It’s good that this cast is so eager to play, then. Pitt is lively and engaged, perfectly cast (despite protestations over his character from the novel being changed from Japanese to American) as a man with a past comically trying to stay alive while coming to grips with his involvement in the violent extermination of life. His stunt work is spot-on, and nothing seems out of his range. The second MVP has to be awarded to Henry, delivering once again as half of a dastardly duo that is just as willing to kill as his brother but prefers to be sure before he does. Olkewicz (Fear Street: Part Two – 1978) gives Henry room to explore his character, maybe more than others riding the same transport speeding along the railway.   Taylor-Johnson feels like he’s stepped out of Bullet Train 1974…and that’s not a bad thing. It’s always nice to see Hiroyuki Sanada (Army of the Dead), and fans shouldn’t be worried if he seems underused early on.

The brakes get yanked right off in the last twenty minutes when the filmmakers choose a spectacle finale instead of one that follows through with the layered storytelling they had been using. As fun as the editing was (and Elísabet Ronaldsdóttir, Contraband, should be commended), it started to feel like everyone involved just lost control of the movie. The effects become unwieldy, the performances grow stale, and the comedy feels forced. Even the last few shots of the film don’t ring quite true, a disappointing final destination to what had been a jet-fueled ride on a Bullet Train.

Movie Review ~ The Harder They Fall

2

The Facts:

Synopsis: Gunning for revenge, outlaw Nat Love saddles up with his gang to take down enemy Rufus Buck, a ruthless crime boss who just got sprung from prison.

Stars: Jonathan Majors, Zazie Beetz, Idris Elba, Regina King, Delroy Lindo, Lakeith Stanfield, Danielle Deadwyler, Edi Gathegi, Deon Cole, Julio Cedillo, Woody McClain

Director: Jeymes Samuel

Rated: R

Running Length: 139 minutes

TMMM Score: (9/10)

Review: There’s truth to the spectacle you see on the screen in writer/director Jeymes Samuel’s new Netflix Western The Harder They Fall.  Using the real-life black cowboys that made up the good guys and gals in the Old West as well as a fair share of the bad ones, too, Samuel takes a decent share of liberty with history and actual names of those that lived to create a tale of revenge that doesn’t present an alternate vision of the wild wild West so much as a version that includes everyone that was there.  The result is a fiercely entertaining film with showcase roles for a number of established black actors while also introducing an exciting crew of new names that could be in the next wave of lauded performers.  It’s one of those nice rarities that’s far better than the promo materials make it look, surpassing any expectation you may have going in.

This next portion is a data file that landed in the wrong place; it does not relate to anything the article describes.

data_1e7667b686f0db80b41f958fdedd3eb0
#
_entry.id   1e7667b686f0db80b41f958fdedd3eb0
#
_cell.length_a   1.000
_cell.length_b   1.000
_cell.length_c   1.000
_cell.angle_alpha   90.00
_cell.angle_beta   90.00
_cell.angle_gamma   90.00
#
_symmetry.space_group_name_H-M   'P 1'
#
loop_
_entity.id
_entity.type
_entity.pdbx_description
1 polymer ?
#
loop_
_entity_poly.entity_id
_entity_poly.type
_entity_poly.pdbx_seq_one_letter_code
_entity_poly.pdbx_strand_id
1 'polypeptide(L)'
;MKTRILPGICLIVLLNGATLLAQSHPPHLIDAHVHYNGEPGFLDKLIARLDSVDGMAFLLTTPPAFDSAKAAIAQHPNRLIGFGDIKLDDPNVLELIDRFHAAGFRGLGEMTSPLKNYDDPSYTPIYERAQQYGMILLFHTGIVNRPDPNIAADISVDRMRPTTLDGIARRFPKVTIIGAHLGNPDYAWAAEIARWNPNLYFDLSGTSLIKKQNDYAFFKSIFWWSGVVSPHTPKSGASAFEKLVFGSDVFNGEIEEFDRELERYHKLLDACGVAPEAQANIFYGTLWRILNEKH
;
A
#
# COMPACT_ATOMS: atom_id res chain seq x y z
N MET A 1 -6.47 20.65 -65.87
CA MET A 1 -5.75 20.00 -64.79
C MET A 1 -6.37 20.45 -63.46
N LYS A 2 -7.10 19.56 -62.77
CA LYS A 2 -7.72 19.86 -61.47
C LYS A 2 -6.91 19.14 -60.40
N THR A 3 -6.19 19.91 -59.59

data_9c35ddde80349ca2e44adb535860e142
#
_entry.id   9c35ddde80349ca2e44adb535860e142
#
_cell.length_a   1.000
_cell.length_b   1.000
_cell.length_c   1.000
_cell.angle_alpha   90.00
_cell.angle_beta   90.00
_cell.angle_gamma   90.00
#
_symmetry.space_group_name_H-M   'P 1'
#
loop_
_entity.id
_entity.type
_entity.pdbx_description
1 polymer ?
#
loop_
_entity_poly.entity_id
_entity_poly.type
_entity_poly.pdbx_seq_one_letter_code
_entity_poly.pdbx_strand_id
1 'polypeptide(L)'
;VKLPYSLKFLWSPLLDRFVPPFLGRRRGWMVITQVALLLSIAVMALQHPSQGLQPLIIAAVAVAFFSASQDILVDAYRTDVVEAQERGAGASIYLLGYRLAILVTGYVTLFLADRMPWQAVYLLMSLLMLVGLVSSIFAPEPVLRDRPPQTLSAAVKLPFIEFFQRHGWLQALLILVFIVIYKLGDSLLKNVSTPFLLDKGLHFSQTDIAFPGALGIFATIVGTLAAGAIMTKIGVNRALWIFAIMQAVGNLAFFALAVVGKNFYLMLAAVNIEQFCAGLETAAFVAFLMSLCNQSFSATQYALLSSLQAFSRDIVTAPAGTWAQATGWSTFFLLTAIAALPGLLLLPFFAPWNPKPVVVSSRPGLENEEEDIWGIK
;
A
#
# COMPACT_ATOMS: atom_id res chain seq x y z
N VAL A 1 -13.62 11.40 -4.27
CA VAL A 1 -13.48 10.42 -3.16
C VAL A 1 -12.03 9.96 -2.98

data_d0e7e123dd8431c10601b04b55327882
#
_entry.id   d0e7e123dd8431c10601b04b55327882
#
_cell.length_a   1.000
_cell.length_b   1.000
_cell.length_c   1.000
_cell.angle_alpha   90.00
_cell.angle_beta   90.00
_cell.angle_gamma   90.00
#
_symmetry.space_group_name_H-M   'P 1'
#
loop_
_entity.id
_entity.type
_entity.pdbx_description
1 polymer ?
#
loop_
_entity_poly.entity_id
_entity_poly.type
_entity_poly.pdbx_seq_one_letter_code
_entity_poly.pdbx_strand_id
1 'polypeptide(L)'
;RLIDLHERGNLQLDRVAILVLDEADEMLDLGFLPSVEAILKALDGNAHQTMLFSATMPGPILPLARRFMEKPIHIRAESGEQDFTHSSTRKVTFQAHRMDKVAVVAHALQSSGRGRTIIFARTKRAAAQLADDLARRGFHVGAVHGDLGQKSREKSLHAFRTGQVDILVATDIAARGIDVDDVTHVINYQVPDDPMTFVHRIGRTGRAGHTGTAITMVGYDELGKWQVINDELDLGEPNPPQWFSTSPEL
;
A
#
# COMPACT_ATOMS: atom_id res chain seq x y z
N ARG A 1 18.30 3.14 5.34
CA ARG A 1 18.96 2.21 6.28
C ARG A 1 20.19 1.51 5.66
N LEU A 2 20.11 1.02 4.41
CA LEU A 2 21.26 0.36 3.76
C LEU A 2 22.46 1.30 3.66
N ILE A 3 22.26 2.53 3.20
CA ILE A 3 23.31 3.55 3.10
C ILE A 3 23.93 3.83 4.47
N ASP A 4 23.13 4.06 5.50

Samuel (a British singer/songwriter working under the stage name The Bullitts, also responsible for the haunting score) is willing to set the audience off kilter from the start, opening with a shocking prologue that gives you insight into why an older Nat Love (Jonathan Majors, Da 5 Bloods) has a crude cross carved into his forehead.  The man that gave it to him, the ruthless outlaw Rufus Buck (in a blistering turn by Idris Elba, Prometheus), has his reasons that we’ll learn about late in the film but…all good things to those who wait.  Until then, wade through Boaz Yakin (Now You See Me) and Samuel’s screenplay that takes Nat Love on a mission of vengeance when his past comes back in a major way.

Buck is being transported via train in a heavily guarded cell when his loyals come for him, including Trudy Smith (Regina King, an Oscar-winner for 2018’s If Beale Street Could Talk) and Cherokee Bill (Lakeith Stanfield, an Oscar-nominee for 2021’s Judas and the Black Messiah).  Their take no prisoners (and no BS attitude) keep the tension high with this thrilling train/traveling prison break and soon Buck is back in his self-made town of Redwood, TX where he has business to attend to with the man he left in charge.  While he’s been away, things have gone astray and just as he’s finding out his town is bankrupt is when he also learns that Nat Love has made off with a sizable amount of his money.  Nat’s already on his way to settle an old score with Buck, though, and when Buck manages to get a bargaining chip he can use as leverage on the younger man it sets the stage for a showdown in Redwood where old debts come due for all.

Not new to the Western genre, having directed the 51-minute short They Die by Dawn in 2013, Samuel instills in his second round at the rodeo a light touch that plays in stark contrast to the violence.  It shouldn’t come as a big surprise The Harder They Fall was produced by Lawrence Bender then, as Bender was a longtime collaborator with Quentin Tarantino, another filmmaker who found an enormous amount of success with his blending of styles within an established genre.  What’s better is that nothing about it seems forced or terribly out of place either.  There’s an easiness about the whole thing that gives the movie its cadence and free flowing feel – it may be nearly two and a half hours, but you’ll be surprised at how swiftly it flies by. Samuel also pays service to the history of black people in this time period by doing his research beforehand and, while creating a work that is entirely fictional, using many real names of famous black cowboys and female outlaws of that era. It’s refreshingly told from one perspective and the only truly white town featured is hilariously designed in such a way that the audience is instantly in on the nudge to the ribs Samuel is giving — but it does speak to some of the darker aspects of that period that are shied away from. That’s for a different style of movie, though. The Harder They Fall isn’t that movie.